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StepUp-SpeakOut.Org BlogSpot

Hello and welcome to the StepUp-SpeakOut.Org Blog Spot.

We will be using this blog for fast updates on news and information in the field of Secondary Lymphedema as a result of Breast Cancer.

We will be posting articles and information on new research and treatments, legislative and insurance information, and other pertinent information, and invite your comments.

Wednesday, April 1, 2009

High Cost of Lymphedema From Article in US News & World Report

U.S. News & World Report TUESDAY, March 17

In breast cancer survivors, lymphedema -- an uncomfortable swelling of the arm and wrist -- can be one of the most vexing side effects of treatment. Now, a new study has found that women who develop lymphedema fare worse than women without the condition and have higher out-of-pocket medical costs after radiation and surgery.

Breast cancer survivors who develop lymphedema report a lower quality of life, higher levels of anxiety and depression, an increased likelihood of chronic pain and fatigue and greater difficulty functioning socially and sexually, according to a study in the March 16 online issue of the Journal of Clinical Oncology.

Lymphedema also boosted two-year, postoperative medical costs by $14,877 to $23,167, the study found. The additional cost came from office visits, treatments for infections and mental health services, including prescriptions for antidepressants. One reason for higher out-of-pocket costs: Insurance companies don't always fully cover lymphedema treatments, which can include compression garments and specially trained therapists who provide massages and physical therapy to help the area drain, said Ya-Chen Tina Shih, an associate professor of health economics at the University of Texas M.D. Anderson Cancer Center, in Houston, and an author of the study.

Although federal regulations and about 21 states require private insurance to cover lymphedema treatments after mastectomies, the laws are not specific about what constitutes lymphedema treatment and insurance companies have wide latitude in determining benefit levels, Shih said. "Right now, it's really up to insurance companies' interpretation for what is appropriate lymphedema treatment," Shih said.

Lymphedema is caused by a buildup of lymphatic fluid, usually as a result of damage to the lymphatic system from radiation or surgery. Melanoma and cancers of the head, neck and pelvic area can also leave people susceptible to the condition, said Dr. Brian Lawenda, clinical director of radiation oncology at the Naval Medical Center in San Diego and a lieutenant commander in the U.S. Navy.

To some breast cancer survivors, lymphedema, which can develop years after radiation and surgery, is as distressing as the initial breast cancer diagnosis, the study found. Using medical claims information on 1,877 women, researchers found that 10 percent sought treatment for lymphedema.

However, that was probably an underestimate of the true incidence, Shih said, because there is no standard definition for lymphedema, doctors may not list lymphedema as a reason for the office visit and not all women seek treatment.

Previous research has shown that up to 50 percent of breast cancer survivors develop lymphedema, with 32 percent having persistent swelling three years after surgery, according to the study. "It's a terribly overlooked problem," said Robert Smith, director of cancer screening for the American Cancer Society. "Many of these women have significant out-of-pocket expenses, and prolonged and chronic health problems, as a result of it. It's not curable, and once women have lymphedema, unless it's properly managed and treated, it can become progressively worse."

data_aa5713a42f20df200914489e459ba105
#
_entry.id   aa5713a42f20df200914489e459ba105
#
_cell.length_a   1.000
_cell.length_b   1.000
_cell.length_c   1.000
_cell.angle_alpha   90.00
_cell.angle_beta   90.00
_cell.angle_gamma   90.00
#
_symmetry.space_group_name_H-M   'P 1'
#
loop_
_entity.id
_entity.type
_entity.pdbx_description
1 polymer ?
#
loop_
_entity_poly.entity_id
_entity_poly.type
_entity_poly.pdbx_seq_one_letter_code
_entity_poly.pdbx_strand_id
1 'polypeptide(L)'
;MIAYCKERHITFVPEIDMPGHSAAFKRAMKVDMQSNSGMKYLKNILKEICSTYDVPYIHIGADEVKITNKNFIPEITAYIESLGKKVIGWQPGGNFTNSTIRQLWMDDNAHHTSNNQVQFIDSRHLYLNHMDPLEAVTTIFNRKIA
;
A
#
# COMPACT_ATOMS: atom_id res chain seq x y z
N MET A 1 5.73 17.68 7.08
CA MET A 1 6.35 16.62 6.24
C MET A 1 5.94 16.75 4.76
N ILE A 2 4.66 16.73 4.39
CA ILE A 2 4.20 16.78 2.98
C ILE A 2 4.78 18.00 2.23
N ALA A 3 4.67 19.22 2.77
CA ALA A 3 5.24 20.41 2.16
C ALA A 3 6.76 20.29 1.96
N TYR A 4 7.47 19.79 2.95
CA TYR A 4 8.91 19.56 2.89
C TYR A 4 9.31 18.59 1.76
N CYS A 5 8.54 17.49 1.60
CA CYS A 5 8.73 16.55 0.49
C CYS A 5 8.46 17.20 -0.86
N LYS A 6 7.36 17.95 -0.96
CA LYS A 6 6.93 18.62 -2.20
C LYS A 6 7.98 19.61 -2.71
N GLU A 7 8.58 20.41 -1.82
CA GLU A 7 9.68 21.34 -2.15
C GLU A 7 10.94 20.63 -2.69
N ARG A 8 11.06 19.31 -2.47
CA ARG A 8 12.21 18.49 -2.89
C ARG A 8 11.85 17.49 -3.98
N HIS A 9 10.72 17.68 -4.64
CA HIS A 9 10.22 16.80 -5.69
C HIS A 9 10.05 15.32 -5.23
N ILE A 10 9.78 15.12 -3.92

While some have mild cases, for others, the swelling can lead to loss of motion in the affected arm, cysts, skin thickening and infections such as lymphangitis, a bacterial infection of the lymphatic vessels, or cellulitis, an inflammation and infection just below the surface of the skin. About a third of people with lymphedema get infections, which occur because the fluid backup inhibits the immune system's response, Lawenda said.

The study found that women in the western United States were more likely to have filed lymphedema-related insurance claims than those in the Northeast. Women in all regions of the country probably suffer from the condition equally, Shih said, but more states in the West have passed laws requiring insurance companies to cover treatments.

Standard treatments include keeping the skin clean and moisturized, being careful when clipping nails, wearing compression sleeves to prevent swelling, doing therapeutic exercises and having massage to promote manual lymphatic drainage, Lawenda said. "It is a condition that's not curable," he said. "However, it is manageable, treatable and will improve."



Comments by StepUp-Speak-Out Editorial Board

Indeed, early patient education, practice of risk reduction and self-managment, can make a huge difference in both the development of lymphedema, its course and treatment.

A recently published study showed that accurate patient education is a critical dimension of lymphedema risk-reduction. Knowledge of lymphedema and its risk reductions is essential to all breast cancer patients, and makes a difference in their long-term quality of life.

In this study only fifty-seven percent of the participants reported that they received lymphedema information.

"Cancer-Related Lymphedema: Information, Symptoms, and Risk-Reduction Behaviors," Authors: Fu, Mei R.; Axelrod, Deborah; Haber, Judith, Source: Journal of Nursing Scholarship, Volume 40, Number 4, December 2008 , pp. 341-348(8)

We at StepUp-SpeakOut are committed to changing this. It is our goal that every breast cancer patient receives full information on lymphedema and its risk reductions before his or her surgery.

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